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Creating the Conditions for Transformation: A Guide to Narrative Change Work

Lessons on building political will from Trevor Smith, Liberation Ventures’ Director of Narrative Change

Authors: Lauren Paul, Vice President of Strategic Alliances

Narratives move people, and people move policy. Late last year, we were thrilled to have Trevor Smith—Director of Narrative Change at Liberation Ventures and Common Future Policy Entrepreneur—lead us in a workshop: Narrative Building for Policy Change.

Trevor Smith is an expert in narrative development, specifically around subjects that have the potential to disrupt oppressive economic systems. Through his role leading as the Director of Narrative Change at Liberation Ventures and publishing via Reparations daily-ish, Trevor has developed a nuanced, visionary and audacious approach to narrative change. 

Trevor also supported the creation of an economic narrative change grantmaking approach at the Surdna foundation and has supported successful campaigns to end cash bail and legalize marijuana in New York State. In our 90-min session, Trevor walked us through the fundamentals of narrative and movement building, and encouraged us to weave essential narratives around our work into existing conversations. For ease of use, we share highlights from Trevor’s session below.




“The real goal around narrative is not just simply moving someone in the short-term…it’s really about shifting mindsets and worldviews in the long-term.”


What are Narratives?

Liberation Ventures defines narrative as a collection of stories we tell each other, rooted in shared values and common themes that uphold a particular frame or worldview. Narrative Power is the ability to tell stories that shift the mental models and cultural mindsets that define our cultural norms.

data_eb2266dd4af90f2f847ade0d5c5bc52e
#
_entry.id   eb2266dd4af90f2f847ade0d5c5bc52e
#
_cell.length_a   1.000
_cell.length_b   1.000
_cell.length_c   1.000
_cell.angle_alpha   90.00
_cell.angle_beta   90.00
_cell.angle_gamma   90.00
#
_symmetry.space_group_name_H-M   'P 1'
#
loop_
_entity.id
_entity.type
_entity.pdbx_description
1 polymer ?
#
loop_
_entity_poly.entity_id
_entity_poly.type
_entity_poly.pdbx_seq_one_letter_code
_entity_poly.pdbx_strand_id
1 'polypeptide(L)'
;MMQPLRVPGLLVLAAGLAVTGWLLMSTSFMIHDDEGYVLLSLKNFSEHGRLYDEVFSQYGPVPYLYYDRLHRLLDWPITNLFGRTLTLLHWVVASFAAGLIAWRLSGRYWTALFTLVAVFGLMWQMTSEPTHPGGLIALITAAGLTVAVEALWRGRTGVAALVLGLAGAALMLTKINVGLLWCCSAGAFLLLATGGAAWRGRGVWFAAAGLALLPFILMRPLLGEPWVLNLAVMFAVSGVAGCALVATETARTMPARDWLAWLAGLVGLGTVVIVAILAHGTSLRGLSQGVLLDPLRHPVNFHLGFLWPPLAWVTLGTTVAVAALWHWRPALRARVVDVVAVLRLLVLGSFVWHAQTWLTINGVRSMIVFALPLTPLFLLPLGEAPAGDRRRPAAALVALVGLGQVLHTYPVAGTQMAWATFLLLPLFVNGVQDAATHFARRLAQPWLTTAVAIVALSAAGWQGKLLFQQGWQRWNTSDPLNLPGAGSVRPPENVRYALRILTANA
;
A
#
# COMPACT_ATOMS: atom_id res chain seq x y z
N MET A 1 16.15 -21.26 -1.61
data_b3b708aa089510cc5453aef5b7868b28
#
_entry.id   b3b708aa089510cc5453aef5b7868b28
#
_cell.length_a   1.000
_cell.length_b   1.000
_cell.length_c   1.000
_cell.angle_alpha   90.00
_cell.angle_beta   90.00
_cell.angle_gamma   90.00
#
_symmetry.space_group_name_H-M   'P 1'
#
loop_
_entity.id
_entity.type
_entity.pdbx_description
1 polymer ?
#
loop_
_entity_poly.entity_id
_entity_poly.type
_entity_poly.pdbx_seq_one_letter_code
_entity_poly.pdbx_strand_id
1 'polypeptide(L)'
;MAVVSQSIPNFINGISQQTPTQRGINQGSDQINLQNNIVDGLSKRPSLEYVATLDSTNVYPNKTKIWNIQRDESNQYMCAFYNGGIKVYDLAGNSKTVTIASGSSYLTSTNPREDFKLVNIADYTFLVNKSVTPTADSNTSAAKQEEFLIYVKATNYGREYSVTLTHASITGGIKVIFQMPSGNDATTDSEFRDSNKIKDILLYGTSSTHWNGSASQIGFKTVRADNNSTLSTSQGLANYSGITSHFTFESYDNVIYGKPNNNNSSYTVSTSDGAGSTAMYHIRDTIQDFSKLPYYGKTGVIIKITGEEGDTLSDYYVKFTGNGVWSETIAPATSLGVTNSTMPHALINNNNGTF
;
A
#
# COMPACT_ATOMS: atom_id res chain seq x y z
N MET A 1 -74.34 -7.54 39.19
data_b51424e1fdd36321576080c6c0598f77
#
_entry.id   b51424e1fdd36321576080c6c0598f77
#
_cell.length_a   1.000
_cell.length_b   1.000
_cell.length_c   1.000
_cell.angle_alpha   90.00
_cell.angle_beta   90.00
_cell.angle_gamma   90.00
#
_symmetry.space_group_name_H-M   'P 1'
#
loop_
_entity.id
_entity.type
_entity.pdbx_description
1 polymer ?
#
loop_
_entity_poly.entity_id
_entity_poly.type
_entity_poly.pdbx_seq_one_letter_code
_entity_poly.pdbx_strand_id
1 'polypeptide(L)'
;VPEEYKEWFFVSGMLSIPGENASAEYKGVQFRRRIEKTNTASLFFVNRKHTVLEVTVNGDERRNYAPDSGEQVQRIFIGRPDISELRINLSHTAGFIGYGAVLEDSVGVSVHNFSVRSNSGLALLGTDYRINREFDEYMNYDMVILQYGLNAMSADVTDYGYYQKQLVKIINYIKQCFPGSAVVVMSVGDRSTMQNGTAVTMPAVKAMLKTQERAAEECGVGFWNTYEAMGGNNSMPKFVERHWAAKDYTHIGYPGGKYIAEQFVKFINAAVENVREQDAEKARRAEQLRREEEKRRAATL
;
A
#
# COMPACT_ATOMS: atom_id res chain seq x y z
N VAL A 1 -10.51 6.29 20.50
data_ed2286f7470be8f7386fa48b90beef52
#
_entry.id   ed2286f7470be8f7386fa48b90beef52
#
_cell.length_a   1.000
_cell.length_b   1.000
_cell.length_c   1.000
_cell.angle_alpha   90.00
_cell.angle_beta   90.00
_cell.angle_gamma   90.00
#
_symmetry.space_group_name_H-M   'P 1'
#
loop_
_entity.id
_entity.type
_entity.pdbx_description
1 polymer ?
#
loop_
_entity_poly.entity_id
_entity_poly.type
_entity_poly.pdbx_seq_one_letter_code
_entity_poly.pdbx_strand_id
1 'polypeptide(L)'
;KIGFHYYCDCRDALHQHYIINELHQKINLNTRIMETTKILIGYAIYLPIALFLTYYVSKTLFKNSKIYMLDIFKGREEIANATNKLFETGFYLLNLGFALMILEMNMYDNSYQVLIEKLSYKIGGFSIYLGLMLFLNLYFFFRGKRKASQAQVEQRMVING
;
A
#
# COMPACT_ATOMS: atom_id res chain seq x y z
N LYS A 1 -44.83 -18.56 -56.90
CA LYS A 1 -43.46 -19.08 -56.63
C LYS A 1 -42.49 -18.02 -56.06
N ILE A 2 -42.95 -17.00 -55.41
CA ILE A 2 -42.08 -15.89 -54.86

• The goal of narrative is to shift perceptions, values, and build collective power. Too often we toil with messaging that meets people where they are instead of actually sticking with the story that communicates our true beliefs.
  • Narrative change is a shift in the stories that guide our values and shape how people make meaning of information and experiences. It requires knowing what narratives you’re up against, and putting narratives out there that counter these stories.
  • Narrative power is the ability to tell stories that shift the mental models that define our cultural norms. 
  • Movements shift narratives. Building collective power around a social issue is an important factor in long term narrative and cultural change.




Where nonprofits and grassroots organizations can expand on narrative:

In the nonprofit industrial complex, we generally organize ourselves to focus on what is traditionally known as strategic communications. When we think about strategic communications, it’s generally more about communicating an organization’s mission or a campaign and not creating strategies that will allow us to organize around and go deeper around the set of narratives that surround the issues we care about.

In progressive advocacy spaces, we too often rely on statements instead of relying on story. Protagonists, paths, payoffs, etc. need to play more of a role in our advocacy efforts.

Instead, think about:

  • How can we get our strategies, issues, and organizing in the mainstream media by weaving our narrative with an existing narrative?
  • Verbal and nonverbal messaging by phrasing things to fit the audience.
  • Building coalitions wherever possible
  • What is the story around what you’re advocating for?
  • What are the deep narratives, messages, stories, and core narratives that make your narrative framework tangible and digestible? 



 “In progressive advocacy spaces, we too often rely on statements instead of relying on story. Data doesn’t move people, stories do.”


Why is narrative change critical?

Traditionally, in conventional advocacy campaigns, there are three buckets of campaign strategy: The Air Game, the Inside Game, the Ground Game. Narrative Change is critical because it adds something different–the Heart Game.

  • Air Game: Strategic Communications
  • Inside Game: Public Policy and Advocacy
  • Ground Game: Grassroots and Field Organizing
  • Heart Game: Cultural and Narrative Strategy. Stories have a character, evoke emotions, tell about events with both happy and unhappy endings. Think of narratives as the averages of stories.

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